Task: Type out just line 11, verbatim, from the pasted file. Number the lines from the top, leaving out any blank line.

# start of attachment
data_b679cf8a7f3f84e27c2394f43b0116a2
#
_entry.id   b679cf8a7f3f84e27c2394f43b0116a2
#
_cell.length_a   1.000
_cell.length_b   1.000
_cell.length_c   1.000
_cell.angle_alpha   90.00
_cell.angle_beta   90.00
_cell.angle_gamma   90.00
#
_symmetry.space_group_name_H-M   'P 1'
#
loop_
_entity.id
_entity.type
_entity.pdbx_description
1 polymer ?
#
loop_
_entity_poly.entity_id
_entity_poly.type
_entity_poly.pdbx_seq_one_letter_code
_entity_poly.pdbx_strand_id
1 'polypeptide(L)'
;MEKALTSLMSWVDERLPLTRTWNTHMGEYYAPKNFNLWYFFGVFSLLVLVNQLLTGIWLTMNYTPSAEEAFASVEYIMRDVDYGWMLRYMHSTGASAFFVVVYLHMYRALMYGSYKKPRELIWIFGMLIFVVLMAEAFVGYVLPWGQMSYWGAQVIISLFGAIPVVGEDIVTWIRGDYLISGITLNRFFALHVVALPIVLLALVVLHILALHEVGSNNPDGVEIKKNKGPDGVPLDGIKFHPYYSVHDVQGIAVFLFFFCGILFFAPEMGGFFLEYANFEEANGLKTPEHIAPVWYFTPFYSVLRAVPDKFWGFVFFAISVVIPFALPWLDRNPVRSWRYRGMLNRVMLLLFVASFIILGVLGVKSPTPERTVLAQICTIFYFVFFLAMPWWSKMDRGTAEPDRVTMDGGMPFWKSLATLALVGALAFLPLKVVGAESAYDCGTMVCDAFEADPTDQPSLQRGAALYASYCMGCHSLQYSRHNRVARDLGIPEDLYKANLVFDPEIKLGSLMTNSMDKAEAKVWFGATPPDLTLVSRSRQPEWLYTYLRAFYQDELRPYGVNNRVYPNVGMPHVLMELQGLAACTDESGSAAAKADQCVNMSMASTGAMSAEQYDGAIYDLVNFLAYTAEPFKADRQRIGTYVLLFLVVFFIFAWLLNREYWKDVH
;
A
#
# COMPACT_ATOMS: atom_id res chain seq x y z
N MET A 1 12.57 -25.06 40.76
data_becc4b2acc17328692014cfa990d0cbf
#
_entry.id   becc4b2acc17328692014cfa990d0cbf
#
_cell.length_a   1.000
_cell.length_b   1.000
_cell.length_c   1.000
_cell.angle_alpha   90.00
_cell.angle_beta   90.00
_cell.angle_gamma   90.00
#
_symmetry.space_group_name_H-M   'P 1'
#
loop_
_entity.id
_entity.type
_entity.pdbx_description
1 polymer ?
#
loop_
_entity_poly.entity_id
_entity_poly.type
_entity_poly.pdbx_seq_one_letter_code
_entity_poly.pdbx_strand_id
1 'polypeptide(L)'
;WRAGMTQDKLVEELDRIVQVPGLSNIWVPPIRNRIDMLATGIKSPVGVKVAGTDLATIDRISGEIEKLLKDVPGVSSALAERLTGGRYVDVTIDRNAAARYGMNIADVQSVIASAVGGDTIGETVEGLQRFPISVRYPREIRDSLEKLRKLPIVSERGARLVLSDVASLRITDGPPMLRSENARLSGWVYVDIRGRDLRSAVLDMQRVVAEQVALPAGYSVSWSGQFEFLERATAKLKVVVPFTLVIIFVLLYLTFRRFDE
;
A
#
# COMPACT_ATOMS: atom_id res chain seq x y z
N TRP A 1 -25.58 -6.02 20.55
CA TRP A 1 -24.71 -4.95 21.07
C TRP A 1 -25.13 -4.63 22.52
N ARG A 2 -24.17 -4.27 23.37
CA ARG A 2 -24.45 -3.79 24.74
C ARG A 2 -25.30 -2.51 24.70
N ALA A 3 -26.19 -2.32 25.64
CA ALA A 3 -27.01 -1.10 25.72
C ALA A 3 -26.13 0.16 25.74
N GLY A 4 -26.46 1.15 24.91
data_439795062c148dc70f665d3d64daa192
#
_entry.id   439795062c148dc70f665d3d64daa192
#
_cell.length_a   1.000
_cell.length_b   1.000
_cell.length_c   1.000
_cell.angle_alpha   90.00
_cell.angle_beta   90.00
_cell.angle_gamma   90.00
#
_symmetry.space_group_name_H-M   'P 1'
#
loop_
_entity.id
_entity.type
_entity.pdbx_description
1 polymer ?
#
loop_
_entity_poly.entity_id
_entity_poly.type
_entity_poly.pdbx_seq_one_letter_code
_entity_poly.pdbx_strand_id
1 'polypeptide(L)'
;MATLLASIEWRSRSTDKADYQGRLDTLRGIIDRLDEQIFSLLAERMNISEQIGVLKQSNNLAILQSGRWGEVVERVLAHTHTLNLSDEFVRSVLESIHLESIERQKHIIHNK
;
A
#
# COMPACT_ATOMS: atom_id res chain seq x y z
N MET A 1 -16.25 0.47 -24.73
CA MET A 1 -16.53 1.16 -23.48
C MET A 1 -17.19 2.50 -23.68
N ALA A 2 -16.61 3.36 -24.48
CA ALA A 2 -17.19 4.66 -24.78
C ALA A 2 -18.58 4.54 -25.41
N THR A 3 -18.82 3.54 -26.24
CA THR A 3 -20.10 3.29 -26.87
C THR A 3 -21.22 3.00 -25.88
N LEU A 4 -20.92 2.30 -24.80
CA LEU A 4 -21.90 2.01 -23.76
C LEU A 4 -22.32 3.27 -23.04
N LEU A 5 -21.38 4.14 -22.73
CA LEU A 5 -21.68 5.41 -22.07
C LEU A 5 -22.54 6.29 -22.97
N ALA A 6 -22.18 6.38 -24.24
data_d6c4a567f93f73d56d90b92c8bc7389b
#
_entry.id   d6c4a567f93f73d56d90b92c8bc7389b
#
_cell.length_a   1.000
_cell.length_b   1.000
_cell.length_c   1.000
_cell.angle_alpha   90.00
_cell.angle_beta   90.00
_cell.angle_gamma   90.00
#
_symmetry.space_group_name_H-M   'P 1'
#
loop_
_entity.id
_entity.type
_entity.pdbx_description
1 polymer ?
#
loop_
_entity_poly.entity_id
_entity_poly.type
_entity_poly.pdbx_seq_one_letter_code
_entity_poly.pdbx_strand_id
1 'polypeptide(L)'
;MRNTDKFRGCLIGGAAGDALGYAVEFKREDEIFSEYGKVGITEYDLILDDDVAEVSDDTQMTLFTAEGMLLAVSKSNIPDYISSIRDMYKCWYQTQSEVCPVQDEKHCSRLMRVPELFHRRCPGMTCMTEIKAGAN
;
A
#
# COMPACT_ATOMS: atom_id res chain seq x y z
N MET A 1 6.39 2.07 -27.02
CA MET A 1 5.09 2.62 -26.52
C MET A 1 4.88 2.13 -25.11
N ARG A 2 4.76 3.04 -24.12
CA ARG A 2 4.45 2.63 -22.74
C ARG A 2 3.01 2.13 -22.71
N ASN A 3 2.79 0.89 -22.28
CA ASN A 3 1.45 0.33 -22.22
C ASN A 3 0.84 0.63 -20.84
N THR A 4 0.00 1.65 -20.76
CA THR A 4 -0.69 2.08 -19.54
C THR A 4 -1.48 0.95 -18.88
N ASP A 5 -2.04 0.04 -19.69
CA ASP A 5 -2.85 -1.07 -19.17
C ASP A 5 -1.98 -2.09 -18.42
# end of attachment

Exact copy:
#